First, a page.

The approach that Inkscape seems to be taking definitely seems to be the correct one though. It’s a lot more likely to succeed when you have small (relatively speaking at least), definable goals. It can of course still be a gamble. The programmer in question might be skilled, but he/she still needs to be able to complete the task in the time given, and in such a way that it’s useful to the project. Otherwise you might end up in a situation where you have a fair amount of code that’s done, but barely anything that’s useful.

  3. Inkscape is my favorite open-source tool, it’s a pleasure to use despite some performances shortcomings. I’m glad they are exploring new ways to keep this great software alive.

    “communication breakdown between users and developers on levels such as human resources, motivation etc.”
    You nailed it. It’s interesting to see the differences between some popular Open Source projects. If you look at Blender, it’s easy to know who are leading the project, who is involved, where they are and where they are going. Quite the same about Pitivi, easy to see who are in the dev team. I use Gimp since the late 90’s and I couldn’t name a single developer. Although I didn’t made any research about them, they are quite discreet.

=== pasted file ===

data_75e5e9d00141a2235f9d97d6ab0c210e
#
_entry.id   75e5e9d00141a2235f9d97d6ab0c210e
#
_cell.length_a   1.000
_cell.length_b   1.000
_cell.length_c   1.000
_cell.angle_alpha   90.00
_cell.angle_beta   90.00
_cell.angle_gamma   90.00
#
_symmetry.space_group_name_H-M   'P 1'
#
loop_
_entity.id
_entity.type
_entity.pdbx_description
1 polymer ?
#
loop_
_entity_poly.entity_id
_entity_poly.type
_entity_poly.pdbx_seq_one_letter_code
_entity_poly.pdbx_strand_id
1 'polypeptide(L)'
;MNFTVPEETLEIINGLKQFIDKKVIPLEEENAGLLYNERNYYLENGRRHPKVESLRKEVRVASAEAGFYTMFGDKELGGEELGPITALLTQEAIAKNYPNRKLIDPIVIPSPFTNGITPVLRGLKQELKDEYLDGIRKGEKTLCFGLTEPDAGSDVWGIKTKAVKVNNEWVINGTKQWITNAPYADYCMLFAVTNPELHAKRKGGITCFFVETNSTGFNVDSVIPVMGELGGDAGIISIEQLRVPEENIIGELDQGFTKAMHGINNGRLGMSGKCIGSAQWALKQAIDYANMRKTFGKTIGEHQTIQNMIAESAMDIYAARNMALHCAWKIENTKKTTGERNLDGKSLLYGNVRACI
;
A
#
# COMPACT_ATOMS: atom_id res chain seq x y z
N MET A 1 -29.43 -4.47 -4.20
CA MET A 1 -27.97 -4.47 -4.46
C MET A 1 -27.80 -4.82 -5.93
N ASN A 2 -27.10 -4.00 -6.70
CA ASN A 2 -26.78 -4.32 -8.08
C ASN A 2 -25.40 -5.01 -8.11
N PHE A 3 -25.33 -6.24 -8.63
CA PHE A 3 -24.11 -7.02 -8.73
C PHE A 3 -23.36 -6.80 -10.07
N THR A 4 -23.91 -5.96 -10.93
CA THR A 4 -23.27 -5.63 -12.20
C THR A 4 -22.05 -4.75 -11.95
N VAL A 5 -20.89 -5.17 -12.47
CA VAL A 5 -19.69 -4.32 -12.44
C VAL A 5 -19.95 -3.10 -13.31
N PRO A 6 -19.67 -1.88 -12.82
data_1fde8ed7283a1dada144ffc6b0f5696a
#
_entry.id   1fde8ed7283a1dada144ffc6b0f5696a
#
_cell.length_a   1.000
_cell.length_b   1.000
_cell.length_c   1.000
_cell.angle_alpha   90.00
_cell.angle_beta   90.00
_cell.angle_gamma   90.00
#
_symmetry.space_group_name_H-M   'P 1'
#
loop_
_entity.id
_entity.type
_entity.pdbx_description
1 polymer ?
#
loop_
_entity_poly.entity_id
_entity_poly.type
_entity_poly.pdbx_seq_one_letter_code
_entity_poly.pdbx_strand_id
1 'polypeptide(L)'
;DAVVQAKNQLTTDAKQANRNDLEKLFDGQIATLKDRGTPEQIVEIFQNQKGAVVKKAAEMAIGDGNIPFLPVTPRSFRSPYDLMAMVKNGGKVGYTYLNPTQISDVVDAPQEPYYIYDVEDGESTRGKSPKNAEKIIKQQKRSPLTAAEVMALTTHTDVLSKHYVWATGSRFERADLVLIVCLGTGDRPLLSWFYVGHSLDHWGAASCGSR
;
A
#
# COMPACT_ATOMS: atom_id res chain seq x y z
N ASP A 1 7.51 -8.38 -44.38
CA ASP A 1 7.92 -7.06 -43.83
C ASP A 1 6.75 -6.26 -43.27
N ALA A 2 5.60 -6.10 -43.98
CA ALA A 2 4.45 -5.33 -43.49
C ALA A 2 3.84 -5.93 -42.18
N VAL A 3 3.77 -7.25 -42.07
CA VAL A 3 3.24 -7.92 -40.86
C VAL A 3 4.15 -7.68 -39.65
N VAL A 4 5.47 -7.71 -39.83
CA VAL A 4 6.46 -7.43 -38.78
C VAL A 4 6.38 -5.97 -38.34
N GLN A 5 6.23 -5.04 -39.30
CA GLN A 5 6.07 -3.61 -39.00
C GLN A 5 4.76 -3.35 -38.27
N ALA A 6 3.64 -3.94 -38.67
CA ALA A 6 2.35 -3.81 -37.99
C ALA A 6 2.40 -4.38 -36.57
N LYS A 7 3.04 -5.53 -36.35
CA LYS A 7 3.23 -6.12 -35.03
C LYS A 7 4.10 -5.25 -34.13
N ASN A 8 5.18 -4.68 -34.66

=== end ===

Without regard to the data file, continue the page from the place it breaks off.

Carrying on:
But after all it’s their project, if they feel comfortable that way, nobody else should tell them how to operate. However, user frustration about a slow moving project is understandable. And those users usually can’t do more than spreading the word and offering money.

    Thank you for this great article Alexandre.

  4. I always feel like inkscape gimp and scribus should join forces to team up a LibreGraphicPublishing tool or something like that.

    It would be more than awesome if those three software can join forces and collaborate more in the future. Just like Adobe Creative Suite is a big success, the key behind it must be the limitless resourse you can get from all the software in the suite.